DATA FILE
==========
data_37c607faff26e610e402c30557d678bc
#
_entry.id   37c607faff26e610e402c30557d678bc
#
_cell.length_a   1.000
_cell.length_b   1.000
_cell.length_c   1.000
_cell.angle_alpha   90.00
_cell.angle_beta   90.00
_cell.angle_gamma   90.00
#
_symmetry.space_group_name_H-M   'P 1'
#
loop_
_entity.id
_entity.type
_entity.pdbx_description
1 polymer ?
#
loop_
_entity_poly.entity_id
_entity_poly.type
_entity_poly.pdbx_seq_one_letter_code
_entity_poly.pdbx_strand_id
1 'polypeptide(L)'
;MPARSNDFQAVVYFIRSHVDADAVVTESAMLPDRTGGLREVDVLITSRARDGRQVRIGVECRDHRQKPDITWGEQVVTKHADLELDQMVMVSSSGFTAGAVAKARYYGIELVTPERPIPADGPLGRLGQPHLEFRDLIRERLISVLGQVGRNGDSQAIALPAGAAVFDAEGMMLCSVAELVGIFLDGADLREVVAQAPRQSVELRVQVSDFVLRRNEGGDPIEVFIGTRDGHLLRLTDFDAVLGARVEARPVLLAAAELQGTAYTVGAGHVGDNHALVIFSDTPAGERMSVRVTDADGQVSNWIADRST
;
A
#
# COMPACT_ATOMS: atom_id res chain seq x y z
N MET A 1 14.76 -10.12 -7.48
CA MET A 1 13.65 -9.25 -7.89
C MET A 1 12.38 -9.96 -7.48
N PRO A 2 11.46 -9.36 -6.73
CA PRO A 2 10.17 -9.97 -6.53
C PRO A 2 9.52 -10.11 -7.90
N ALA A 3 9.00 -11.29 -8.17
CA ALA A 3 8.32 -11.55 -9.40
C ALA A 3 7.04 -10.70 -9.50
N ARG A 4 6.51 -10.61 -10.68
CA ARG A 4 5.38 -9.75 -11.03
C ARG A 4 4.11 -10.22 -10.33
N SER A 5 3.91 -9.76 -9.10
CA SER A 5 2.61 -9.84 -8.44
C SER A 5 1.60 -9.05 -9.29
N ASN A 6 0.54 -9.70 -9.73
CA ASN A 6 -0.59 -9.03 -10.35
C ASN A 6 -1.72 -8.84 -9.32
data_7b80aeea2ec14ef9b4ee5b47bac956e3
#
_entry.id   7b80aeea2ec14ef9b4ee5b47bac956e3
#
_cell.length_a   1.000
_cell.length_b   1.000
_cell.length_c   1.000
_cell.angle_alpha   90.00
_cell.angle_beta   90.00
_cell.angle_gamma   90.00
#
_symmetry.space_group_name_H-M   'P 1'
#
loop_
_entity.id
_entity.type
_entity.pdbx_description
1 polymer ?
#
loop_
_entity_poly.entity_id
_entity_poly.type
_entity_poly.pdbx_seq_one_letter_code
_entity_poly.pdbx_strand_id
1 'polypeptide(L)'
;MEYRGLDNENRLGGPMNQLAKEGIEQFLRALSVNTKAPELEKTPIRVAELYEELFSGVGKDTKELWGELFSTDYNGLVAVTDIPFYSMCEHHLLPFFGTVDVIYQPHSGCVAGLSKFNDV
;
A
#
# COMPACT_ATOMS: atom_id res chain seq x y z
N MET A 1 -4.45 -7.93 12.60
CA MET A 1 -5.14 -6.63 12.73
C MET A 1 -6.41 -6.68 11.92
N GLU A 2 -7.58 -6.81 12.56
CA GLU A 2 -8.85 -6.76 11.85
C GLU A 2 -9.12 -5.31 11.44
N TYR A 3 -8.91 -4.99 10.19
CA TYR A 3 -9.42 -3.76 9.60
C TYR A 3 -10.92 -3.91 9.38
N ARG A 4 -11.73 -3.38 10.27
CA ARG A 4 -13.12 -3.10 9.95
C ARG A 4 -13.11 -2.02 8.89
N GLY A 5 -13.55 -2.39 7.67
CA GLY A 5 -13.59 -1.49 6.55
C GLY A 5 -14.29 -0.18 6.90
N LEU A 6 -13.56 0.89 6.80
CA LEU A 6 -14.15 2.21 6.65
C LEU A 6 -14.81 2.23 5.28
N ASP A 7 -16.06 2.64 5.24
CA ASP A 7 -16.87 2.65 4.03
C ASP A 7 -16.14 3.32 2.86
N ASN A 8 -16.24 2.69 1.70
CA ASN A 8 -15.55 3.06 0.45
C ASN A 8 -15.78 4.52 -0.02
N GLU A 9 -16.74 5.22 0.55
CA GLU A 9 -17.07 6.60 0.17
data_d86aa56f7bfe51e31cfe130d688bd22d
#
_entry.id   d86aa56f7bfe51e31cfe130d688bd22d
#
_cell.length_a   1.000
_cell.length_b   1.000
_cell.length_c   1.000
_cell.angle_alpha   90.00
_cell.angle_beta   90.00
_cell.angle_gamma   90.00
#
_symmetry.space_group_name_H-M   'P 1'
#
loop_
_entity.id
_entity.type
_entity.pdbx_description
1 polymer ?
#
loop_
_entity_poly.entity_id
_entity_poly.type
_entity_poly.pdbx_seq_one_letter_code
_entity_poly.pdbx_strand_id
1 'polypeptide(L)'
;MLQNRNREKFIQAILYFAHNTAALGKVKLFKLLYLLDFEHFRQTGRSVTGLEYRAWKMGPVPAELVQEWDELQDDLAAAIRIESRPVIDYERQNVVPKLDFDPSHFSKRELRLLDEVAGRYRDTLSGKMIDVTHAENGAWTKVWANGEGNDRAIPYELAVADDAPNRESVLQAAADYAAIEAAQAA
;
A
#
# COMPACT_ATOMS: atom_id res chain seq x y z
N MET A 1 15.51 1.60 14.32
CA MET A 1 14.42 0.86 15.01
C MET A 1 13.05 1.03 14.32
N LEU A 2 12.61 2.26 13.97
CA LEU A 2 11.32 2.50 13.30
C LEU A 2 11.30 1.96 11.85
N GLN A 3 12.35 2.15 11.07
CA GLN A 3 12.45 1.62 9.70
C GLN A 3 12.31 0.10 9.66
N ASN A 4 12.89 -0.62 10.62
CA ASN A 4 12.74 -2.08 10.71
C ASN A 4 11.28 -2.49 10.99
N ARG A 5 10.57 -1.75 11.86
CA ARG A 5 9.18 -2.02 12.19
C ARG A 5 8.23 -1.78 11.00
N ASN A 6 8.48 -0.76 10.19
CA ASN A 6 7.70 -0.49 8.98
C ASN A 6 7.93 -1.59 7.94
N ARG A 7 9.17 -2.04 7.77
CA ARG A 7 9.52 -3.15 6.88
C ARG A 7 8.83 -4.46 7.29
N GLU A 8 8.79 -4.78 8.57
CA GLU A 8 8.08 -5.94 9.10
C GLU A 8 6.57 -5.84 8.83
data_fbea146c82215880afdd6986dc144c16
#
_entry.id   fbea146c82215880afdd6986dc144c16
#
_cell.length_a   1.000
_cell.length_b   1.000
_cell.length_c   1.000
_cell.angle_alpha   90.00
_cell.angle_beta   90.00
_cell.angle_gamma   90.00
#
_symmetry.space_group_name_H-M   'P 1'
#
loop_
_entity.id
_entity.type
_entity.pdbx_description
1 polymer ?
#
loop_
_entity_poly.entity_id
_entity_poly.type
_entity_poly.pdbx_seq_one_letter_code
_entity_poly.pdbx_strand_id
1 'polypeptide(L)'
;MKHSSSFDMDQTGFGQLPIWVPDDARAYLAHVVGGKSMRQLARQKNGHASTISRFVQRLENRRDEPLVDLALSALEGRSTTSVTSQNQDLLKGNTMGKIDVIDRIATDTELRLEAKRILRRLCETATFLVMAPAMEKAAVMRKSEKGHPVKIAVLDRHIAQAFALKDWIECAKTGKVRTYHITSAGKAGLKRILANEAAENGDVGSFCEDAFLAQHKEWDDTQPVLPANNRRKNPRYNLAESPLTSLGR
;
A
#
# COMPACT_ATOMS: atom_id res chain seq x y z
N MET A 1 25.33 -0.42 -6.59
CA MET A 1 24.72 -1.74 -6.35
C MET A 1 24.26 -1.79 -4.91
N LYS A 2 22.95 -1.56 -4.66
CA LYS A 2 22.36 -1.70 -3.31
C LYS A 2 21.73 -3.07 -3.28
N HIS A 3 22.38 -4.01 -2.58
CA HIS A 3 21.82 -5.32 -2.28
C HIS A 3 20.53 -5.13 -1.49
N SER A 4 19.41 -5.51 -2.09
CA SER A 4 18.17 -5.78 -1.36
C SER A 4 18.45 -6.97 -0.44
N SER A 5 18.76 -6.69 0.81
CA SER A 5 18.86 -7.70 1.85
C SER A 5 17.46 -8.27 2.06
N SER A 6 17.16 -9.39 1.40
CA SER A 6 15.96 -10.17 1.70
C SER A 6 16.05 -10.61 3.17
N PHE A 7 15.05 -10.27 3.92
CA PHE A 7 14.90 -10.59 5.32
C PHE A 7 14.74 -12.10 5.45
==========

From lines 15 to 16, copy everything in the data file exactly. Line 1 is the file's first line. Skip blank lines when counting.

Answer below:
_entity.id
_entity.type